Websocket API & Authentication

Some months ago I was looking for a way to authenticate a websocket endpoint on Poxa's console. The answer in the end was easy. The same way that Pusher signs HTTP requests: a simple HMAC-SHA256 applied on the payload with a secret. The interesting part is that the payload is well defined. Here's an example from the Pusher website:

It's always composed as:

  • HTTP method;
  • URI path;
  • Query string composed of auth_key, auth_timestamp, auth_version and any other user parameter.

This string is joined by \n and then signed using HMAC-SHA256 with the secret related to this key.

The last key value added to the query string is auth_signature which is the result of signing.

Which properties do you get with this?

  • Timestamp can avoid replay attacks in a certain period of time;
  • Auth version will let you handle changes on the authentication process and treat them differently;
  • The method won't let it be reused on the same URI with a different method;
  • The path won't let someone use the same method on a different URI;

In the end, any change on the request will mess up with the expected signature and invalidate it.

If you notice that a Websocket connection is started as a GET request, you can easily use this signing method to achieve the same properties.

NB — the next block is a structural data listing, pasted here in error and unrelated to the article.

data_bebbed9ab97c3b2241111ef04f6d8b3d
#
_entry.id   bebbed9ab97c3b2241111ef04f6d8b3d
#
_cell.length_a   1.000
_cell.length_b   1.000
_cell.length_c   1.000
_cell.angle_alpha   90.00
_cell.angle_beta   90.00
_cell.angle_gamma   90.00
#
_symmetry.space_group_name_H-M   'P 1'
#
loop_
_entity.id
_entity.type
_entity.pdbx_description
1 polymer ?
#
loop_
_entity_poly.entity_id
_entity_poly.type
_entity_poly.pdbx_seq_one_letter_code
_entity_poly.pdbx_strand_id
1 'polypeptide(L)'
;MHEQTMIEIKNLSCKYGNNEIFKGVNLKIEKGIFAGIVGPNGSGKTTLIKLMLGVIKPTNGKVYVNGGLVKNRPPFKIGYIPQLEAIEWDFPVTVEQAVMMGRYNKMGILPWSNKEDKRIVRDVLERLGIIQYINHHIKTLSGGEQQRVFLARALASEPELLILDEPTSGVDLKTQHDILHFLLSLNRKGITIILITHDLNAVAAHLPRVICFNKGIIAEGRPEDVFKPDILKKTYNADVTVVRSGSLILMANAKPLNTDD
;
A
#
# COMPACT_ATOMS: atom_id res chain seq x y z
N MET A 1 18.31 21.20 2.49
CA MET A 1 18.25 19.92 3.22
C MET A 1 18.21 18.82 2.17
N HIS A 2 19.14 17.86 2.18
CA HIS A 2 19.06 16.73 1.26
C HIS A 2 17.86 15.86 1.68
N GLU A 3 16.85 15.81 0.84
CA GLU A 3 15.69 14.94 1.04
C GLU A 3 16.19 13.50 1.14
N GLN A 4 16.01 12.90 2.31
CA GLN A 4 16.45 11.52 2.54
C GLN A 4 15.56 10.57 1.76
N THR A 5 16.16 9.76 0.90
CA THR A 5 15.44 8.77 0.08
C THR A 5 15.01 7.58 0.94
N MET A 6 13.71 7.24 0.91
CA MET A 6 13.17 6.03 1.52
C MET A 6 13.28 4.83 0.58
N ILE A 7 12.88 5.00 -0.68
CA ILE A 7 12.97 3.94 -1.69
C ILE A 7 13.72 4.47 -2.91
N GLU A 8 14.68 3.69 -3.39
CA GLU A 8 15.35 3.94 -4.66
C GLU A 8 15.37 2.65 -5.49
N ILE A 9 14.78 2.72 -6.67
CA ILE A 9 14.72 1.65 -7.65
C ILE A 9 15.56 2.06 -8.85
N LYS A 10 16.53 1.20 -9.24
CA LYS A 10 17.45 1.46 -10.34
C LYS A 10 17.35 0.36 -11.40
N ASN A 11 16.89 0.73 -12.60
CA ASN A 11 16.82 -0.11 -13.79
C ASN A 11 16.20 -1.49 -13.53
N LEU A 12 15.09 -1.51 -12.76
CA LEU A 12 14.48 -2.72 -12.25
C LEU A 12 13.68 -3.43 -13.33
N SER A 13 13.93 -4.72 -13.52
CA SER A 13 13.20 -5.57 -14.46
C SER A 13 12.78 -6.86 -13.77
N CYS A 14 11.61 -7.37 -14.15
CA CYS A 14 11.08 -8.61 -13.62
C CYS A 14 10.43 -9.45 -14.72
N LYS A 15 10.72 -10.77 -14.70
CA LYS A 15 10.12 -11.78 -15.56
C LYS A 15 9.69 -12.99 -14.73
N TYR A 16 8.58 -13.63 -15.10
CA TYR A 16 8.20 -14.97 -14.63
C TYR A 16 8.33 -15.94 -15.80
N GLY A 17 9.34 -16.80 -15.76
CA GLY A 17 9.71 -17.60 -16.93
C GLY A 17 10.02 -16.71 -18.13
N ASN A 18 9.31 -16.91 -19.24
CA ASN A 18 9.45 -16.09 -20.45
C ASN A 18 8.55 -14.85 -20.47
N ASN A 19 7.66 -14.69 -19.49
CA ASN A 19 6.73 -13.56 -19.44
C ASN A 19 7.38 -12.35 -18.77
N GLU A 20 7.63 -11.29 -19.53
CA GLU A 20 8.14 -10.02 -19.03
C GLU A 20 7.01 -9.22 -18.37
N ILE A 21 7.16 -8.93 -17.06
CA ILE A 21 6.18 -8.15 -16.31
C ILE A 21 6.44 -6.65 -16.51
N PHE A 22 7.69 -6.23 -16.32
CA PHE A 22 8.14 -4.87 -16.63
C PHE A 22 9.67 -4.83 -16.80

On the client side, in this case the browser, I just used crypto-js with jQuery param:

function authQS(appKey, secret) {
  var auth_key = appKey;
  var auth_timestamp = Math.round(new Date().getTime() / 1000);
  var params = { auth_key:auth_key,
                 auth_version:"1.0" } ;
  var auth_signature = CryptoJS.HmacSHA256("GET\n/console\n" + $.param(params), secret).toString();
  return $.param($.extend({ }, params, { auth_signature:auth_signature }));

var qs = authQS(appKey, secret);
var host = window.location.host;
websocket = new WebSocket("ws://" + host  + "/console?" + qs);

On the backend side I used signaturex(written in Elixir), but you could use the original ruby library signature.

That's it! Don't forget to use SSL on top of it so you can encrypt everything.

Posted on October 11, 2014